Heat-labile bacterial alkaline phosphatase from a marine Vibrio sp

Jónas B. Hauksson, Ólafur S. Andrésson, Bjarni Ásgeirsson*

*Corresponding author for this work

Research output: Contribution to journalArticlepeer-review

43 Citations (Scopus)


Psychrophilic organisms have successfully adapted to various low-temperature environments such as cold ocean waters. Catalysts with increased catalytic efficiencies are produced, generally at the expense of thermal stability due to fewer non-covalent stabilizing interactions. A marine bacterial strain producing a particularly heat-labile alkaline phosphatase was selected from a total of 232 strains isolated from North-Atlantic coastal waters. From partial 16S rRNA sequences the strain was characterized as a Vibrio sp. An alkaline phosphatase was purified 151-fold with 54% yield from the culture medium using a single step affinity chromatography procedure on agarose-linked L-histidyldiazobenzylphosphonic acid. The active enzyme was a 55 ± 6 kDa monomer. The enzyme had optimal activity at pH 10 and was strikingly heat-labile with a half-life of 6 min at 40°C and 30 min at 32°C. This enzyme from Vibrio sp. had a higher turnover number (k(cat)) and higher apparent Michaelis-Menten factor (K(m)) than the enzyme from Escherichia coli, a clear-indication of cold-adaptation. Inorganic phosphate was a competitive inhibitor with a relatively high K(i) value of 1.7 mM. Low affinity for phosphate may contribute to higher turnover rates due to more facile release of product. Copyright (C) 2000 Elsevier Science Inc.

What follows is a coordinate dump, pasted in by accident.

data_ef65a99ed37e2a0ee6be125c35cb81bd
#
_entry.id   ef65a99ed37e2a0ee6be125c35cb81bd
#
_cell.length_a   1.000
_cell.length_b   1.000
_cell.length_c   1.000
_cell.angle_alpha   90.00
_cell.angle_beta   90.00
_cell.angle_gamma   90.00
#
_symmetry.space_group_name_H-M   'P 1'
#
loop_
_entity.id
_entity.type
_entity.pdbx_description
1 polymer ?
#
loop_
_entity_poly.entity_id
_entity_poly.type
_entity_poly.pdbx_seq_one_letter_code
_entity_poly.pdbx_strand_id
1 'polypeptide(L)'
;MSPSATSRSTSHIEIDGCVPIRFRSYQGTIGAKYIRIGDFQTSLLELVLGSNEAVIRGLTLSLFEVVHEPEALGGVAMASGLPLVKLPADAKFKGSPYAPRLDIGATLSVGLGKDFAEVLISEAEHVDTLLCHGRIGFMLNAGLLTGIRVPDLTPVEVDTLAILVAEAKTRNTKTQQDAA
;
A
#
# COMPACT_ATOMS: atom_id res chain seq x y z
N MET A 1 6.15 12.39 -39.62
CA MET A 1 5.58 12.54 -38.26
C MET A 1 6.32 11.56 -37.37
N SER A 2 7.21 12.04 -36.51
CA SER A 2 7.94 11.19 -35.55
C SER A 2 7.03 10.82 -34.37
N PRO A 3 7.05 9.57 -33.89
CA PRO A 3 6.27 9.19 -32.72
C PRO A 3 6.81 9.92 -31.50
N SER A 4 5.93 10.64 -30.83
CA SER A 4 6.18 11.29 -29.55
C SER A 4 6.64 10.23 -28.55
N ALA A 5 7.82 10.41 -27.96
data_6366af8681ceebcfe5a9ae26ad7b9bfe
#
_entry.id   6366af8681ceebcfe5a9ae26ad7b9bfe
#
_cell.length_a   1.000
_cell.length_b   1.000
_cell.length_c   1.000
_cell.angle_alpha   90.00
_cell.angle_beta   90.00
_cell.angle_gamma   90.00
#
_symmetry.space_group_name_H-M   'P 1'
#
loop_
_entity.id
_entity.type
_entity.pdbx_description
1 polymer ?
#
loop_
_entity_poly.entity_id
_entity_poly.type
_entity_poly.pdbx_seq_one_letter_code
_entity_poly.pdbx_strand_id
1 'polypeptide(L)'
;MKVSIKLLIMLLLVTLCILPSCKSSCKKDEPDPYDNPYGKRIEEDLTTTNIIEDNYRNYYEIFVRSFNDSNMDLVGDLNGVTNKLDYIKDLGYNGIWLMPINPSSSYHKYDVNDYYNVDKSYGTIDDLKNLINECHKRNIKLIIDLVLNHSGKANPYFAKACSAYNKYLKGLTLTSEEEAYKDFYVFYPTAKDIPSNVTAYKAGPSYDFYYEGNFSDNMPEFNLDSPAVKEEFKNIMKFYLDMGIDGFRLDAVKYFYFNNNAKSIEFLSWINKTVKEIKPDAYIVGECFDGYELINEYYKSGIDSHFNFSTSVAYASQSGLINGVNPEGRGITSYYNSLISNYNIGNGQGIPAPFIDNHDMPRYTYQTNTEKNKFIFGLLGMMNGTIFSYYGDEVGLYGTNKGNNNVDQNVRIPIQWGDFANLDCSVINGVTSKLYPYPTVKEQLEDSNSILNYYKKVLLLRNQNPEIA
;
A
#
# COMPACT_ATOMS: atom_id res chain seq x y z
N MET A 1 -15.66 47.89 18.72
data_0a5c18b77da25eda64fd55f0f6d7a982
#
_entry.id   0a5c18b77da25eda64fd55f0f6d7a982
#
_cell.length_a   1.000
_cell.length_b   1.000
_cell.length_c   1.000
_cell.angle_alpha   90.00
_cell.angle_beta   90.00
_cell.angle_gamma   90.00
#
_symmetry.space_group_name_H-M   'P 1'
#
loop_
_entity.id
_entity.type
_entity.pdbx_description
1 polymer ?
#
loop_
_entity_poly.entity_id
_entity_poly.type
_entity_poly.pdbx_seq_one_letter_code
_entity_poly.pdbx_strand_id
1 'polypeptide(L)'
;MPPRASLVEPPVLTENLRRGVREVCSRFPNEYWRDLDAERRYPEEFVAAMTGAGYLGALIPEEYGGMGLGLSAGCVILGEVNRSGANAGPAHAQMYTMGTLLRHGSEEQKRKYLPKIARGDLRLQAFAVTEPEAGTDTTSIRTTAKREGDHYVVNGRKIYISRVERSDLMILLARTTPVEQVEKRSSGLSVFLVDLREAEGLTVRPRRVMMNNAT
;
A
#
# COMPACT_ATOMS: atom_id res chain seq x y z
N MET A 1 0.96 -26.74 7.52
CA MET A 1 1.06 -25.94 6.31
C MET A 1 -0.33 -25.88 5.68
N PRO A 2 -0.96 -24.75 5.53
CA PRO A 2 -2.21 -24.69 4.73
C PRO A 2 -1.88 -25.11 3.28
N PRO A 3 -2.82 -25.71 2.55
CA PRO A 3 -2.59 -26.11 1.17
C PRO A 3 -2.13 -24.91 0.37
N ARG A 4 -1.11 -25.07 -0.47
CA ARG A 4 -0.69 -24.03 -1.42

Original languageEnglish
Pages (from-to)66-73
Number of pages8
JournalEnzyme and Microbial Technology
Issue number1-2
Publication statusPublished - Jul 2000

Bibliographical note

Funding Information:
This work was supported by the Icelandic National Research Council and the University of Iceland Research Fund.

Other keywords

  • Alkaline phosphatase
  • Cold-adaptation
  • Marine bacterium
  • Psychrophilic
  • Stability
  • Vibrio sp


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